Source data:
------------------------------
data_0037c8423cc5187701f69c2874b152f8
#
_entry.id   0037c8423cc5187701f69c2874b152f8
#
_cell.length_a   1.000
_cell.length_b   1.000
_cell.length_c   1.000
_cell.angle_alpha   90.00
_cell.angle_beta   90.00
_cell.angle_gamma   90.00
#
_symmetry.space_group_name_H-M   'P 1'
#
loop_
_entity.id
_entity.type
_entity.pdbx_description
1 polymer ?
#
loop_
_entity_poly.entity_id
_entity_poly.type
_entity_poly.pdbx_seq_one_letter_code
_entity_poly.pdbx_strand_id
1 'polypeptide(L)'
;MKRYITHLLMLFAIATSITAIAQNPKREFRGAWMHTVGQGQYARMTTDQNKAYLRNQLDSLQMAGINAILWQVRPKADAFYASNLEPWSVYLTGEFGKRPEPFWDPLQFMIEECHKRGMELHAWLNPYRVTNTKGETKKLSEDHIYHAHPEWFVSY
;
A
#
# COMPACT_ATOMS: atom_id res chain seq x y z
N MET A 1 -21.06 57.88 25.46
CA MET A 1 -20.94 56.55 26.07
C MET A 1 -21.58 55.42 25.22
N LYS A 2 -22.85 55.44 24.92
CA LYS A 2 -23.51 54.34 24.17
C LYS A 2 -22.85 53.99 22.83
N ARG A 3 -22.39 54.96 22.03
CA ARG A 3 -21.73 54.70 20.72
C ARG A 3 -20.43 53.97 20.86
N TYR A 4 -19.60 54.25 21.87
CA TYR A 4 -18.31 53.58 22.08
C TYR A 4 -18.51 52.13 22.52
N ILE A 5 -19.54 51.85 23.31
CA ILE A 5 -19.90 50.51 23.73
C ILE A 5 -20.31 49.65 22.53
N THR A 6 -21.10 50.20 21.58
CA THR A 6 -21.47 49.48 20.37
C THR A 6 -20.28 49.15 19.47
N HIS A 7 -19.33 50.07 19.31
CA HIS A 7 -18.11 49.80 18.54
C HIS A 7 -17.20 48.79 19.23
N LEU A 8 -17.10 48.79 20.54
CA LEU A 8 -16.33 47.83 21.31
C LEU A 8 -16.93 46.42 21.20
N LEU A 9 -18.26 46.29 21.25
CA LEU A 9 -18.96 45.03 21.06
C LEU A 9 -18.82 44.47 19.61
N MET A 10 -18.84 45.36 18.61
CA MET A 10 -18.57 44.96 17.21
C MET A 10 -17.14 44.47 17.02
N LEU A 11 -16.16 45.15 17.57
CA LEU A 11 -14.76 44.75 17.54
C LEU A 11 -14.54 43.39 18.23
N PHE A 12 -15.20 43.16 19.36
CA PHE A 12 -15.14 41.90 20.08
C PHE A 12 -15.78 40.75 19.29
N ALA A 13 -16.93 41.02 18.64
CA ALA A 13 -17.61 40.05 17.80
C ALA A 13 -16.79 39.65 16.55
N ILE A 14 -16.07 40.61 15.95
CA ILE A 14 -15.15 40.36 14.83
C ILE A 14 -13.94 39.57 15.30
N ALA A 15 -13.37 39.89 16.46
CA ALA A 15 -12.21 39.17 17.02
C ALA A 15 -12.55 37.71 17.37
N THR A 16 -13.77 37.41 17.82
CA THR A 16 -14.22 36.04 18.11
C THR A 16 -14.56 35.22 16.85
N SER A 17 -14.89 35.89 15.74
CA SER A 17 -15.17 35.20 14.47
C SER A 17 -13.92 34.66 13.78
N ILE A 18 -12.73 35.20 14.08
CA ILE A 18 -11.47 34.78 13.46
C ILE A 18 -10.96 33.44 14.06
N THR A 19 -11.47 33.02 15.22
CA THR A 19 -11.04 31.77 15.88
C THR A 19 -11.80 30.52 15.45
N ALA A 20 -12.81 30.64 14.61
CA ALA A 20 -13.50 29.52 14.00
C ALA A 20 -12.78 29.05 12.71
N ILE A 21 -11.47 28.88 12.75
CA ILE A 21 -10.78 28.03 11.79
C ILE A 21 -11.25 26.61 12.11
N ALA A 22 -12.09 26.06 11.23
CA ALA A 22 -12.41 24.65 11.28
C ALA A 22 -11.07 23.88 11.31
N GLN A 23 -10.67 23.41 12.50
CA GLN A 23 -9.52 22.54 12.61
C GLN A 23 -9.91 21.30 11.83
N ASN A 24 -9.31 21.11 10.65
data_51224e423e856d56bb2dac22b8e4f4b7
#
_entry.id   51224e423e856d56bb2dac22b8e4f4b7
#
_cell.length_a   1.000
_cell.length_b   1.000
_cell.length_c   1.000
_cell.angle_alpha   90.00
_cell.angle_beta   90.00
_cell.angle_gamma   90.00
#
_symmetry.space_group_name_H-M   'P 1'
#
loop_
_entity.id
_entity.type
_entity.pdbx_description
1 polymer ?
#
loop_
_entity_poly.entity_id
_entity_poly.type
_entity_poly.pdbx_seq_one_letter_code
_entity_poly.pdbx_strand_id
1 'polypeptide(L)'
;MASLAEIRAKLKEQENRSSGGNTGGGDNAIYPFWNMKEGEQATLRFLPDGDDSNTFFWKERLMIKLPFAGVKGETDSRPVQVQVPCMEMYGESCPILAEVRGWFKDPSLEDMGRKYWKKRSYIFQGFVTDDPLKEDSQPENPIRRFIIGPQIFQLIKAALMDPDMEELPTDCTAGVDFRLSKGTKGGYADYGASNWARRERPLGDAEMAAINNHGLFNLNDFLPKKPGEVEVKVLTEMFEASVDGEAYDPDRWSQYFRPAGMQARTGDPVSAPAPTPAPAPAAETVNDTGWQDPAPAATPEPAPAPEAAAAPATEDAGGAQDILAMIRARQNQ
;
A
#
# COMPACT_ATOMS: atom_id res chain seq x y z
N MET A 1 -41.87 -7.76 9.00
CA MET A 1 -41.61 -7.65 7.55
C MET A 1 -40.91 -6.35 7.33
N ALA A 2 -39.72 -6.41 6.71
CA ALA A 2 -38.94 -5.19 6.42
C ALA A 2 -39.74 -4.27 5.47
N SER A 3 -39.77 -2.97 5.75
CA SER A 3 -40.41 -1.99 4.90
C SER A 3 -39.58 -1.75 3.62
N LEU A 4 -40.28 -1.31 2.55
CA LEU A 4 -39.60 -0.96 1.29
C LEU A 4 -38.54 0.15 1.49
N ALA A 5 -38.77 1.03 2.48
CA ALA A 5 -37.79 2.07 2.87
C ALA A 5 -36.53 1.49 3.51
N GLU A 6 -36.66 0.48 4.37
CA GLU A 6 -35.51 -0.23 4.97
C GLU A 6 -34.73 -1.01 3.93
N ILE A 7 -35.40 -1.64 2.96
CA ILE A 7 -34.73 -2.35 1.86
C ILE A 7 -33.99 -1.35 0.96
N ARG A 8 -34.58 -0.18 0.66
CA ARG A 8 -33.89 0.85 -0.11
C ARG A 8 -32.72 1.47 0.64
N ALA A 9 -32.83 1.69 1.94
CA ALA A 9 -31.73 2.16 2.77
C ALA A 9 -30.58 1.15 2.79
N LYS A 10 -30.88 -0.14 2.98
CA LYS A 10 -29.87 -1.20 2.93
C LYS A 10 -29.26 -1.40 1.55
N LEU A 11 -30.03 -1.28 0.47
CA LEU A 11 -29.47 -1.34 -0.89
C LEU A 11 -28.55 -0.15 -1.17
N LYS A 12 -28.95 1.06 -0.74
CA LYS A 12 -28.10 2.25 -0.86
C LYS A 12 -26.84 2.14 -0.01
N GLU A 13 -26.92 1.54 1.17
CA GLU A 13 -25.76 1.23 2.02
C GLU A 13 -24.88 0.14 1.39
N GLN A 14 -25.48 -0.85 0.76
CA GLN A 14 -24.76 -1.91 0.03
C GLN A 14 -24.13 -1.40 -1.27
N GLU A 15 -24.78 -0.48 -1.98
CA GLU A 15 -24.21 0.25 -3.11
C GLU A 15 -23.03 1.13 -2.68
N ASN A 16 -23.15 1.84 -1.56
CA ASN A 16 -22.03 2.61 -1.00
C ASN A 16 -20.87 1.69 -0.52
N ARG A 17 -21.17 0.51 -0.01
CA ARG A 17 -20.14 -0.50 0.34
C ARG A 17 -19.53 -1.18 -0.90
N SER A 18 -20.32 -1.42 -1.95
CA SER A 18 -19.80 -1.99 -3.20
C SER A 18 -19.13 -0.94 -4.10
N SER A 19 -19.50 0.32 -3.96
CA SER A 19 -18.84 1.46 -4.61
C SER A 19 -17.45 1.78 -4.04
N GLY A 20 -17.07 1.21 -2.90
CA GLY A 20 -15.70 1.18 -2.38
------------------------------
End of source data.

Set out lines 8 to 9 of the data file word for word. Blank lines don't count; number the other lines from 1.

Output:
_cell.angle_alpha   90.00
_cell.angle_beta   90.00